San Antonio and Portland were not supposed to be in the conference finals when this abbreviated season began. Five months later, they are right where they deserve to be.
The Spurs, rested but maybe rusty, haven't played since they swept the Los Angeles Lakers on Sunday. The Trail Blazers go into today's Game 1 less than 48 hours after eliminating Utah in a rough six-game series.
Portland put the Jazz away Thursday night with a 92-80 victory, a game in which the Blazers made their last 22 free throws and shut down Utah's final, desperate comeback.
"We beat the Jazz at their own game," Portland's Jim Jackson said. "We kept our poise, we were patient and we outworked them. But it's all behind us. We've got to get ready for the Spurs."
Young, deep and exuding confidence, the Blazers brushed aside any concern about fatigue.
"I think it's to our advantage to keep playing because of our youth and enthusiasm," the Blazers' Greg Anthony said. "It's beneficial for us to keep our momentum going."
The Spurs practiced yesterday finally knowing their opponent. Now the question is whether the long layoff will sour their sweet run that began when they got off to a 6-8 start. Since then, counting a 7-1 mark in the playoffs, the Spurs are 38-6.
San Antonio beat the Blazers three out of four during the season, but the margin was never more than eight points, and that was in overtime. The Blazers believe they have learned a lot about poise since.
"Just to have gone through what we've gone through, I think that takes your confidence level up another notch," Portland Coach Mike Dunleavy said.
"Playing San Antonio will be a similar situation to playing Utah," Portland's Jim Jackson said. "We lost the season series against them, too. But we've learned some things since we last played them."
The biggest concern for the Blazers is the twin towers of Tim Duncan and David Robinson. Robinson averaged 21.3 points against Portland, nearly five more than his season average. Duncan added 20.3, just below his average.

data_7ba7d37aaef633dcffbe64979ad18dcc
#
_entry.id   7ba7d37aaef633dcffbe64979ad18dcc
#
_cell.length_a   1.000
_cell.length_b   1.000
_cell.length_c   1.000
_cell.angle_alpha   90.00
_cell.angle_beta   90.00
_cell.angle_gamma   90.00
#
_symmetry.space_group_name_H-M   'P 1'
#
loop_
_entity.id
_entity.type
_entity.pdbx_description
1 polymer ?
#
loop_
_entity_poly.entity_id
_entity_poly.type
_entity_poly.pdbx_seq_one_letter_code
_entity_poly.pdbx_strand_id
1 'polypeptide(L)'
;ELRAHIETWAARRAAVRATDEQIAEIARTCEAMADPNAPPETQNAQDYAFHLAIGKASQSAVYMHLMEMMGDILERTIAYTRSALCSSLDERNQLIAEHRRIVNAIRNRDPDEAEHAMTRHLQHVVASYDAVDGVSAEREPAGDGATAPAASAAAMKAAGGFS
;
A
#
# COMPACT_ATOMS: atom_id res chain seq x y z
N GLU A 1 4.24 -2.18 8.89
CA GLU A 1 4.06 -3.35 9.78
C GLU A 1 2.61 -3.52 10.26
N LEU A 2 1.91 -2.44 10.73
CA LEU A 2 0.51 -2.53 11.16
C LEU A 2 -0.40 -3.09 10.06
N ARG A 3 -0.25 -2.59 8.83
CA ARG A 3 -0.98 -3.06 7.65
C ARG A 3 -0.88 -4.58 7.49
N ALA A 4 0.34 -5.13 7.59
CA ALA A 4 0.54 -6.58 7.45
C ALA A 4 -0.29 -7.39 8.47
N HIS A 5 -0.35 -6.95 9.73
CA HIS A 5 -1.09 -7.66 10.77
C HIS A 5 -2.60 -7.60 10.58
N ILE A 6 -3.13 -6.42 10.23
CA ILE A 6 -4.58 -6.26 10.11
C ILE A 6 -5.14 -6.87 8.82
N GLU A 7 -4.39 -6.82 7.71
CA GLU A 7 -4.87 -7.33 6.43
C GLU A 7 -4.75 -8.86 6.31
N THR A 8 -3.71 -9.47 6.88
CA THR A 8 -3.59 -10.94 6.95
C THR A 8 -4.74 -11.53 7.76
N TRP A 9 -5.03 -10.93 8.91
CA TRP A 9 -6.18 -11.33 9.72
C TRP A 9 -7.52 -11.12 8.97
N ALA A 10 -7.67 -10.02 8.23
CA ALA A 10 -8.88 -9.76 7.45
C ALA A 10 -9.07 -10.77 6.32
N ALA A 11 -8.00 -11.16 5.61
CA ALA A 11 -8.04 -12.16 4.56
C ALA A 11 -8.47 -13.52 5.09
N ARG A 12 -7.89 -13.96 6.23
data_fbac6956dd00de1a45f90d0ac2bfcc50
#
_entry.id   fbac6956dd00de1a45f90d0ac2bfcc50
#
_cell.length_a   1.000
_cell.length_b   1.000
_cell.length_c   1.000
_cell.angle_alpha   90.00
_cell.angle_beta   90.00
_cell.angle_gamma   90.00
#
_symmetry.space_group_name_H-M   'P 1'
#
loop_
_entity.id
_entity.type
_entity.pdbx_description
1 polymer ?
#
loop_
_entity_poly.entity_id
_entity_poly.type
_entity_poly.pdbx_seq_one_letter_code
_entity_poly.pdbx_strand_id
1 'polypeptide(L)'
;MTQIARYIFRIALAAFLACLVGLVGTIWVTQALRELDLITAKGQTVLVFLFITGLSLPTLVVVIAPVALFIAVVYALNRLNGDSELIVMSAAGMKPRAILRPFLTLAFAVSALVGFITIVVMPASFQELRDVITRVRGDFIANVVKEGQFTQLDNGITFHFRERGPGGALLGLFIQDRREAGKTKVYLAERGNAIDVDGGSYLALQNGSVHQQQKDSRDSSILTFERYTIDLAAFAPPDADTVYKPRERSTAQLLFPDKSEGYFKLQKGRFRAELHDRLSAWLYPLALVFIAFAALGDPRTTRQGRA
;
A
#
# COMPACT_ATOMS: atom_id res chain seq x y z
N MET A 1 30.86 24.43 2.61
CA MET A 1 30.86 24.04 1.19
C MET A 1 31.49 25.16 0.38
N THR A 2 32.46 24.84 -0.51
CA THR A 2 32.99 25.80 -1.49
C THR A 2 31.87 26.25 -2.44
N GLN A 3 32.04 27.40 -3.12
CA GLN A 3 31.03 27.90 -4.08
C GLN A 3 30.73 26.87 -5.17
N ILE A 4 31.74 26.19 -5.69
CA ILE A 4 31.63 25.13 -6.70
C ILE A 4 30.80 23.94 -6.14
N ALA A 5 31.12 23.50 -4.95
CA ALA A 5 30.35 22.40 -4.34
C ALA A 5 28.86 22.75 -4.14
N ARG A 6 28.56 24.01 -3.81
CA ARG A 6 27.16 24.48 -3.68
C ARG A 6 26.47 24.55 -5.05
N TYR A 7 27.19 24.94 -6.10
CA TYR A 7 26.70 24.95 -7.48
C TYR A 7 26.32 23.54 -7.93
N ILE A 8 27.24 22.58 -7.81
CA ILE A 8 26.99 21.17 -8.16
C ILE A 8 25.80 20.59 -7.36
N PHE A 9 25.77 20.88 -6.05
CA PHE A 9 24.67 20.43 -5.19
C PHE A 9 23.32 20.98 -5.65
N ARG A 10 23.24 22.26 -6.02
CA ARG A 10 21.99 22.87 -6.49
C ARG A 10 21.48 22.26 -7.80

"We've got a whole lot of work ahead of us, dealing with those two big guys," Rasheed Wallace said. "Against the Jazz, they really have one big guy, Karl Malone, but the Spurs have those two cats. . . . We just have to play them tough all the time -- never let up."
Relentless defensive pressure made the difference against Utah, and the Spurs expect the same treatment.
"It's going to be intense, I'm sure," said San Antonio's Sean Elliott. "These guys have got to be riding a wave of confidence right now. They just beat the team that everybody picked to win the NBA championship."
Duncan has been magnificent in the first two rounds. Against the Lakers, he scored 25, 21, 37 and 33. He often will go against Brian Grant, who shut down Malone for much of the Utah series. Thursday, Malone had one of the worst postseason games of his career, scoring a career playoff-low eight points on 3-for-16 shooting.
But the Spurs have shown they are much more than a two-man team. Point guard Avery Johnson has averaged 14 points and 7.5 assists while shooting .527 in the postseason. Sean Elliott is again a big scoring threat after an off year. Mario Elie, Jerome Kersey and Steve Kerr give San Antonio maturity and depth.
Jaren Jackson, who once played for Portland, has been effective off the bench at off guard and scored 20 in the Spurs' clincher over the Lakers.
On a team with eight former lottery picks, the Blazers have no one star player. Nine different players led the team in various statistical categories. All five starters have averaged double figures in the playoffs.
"They create problems all over the place," Spurs Coach Gregg Popovich said. "They've got, it seems like, five or six people they can stick on the post and create mismatches for you. They're very, very deep, very, very talented. There will be mismatches all over the place and we'll have to take care of them."
CAPTION: Jim Jackson, here celebrating, said of win over Jazz: "We kept our poise, we were patient and we outworked them."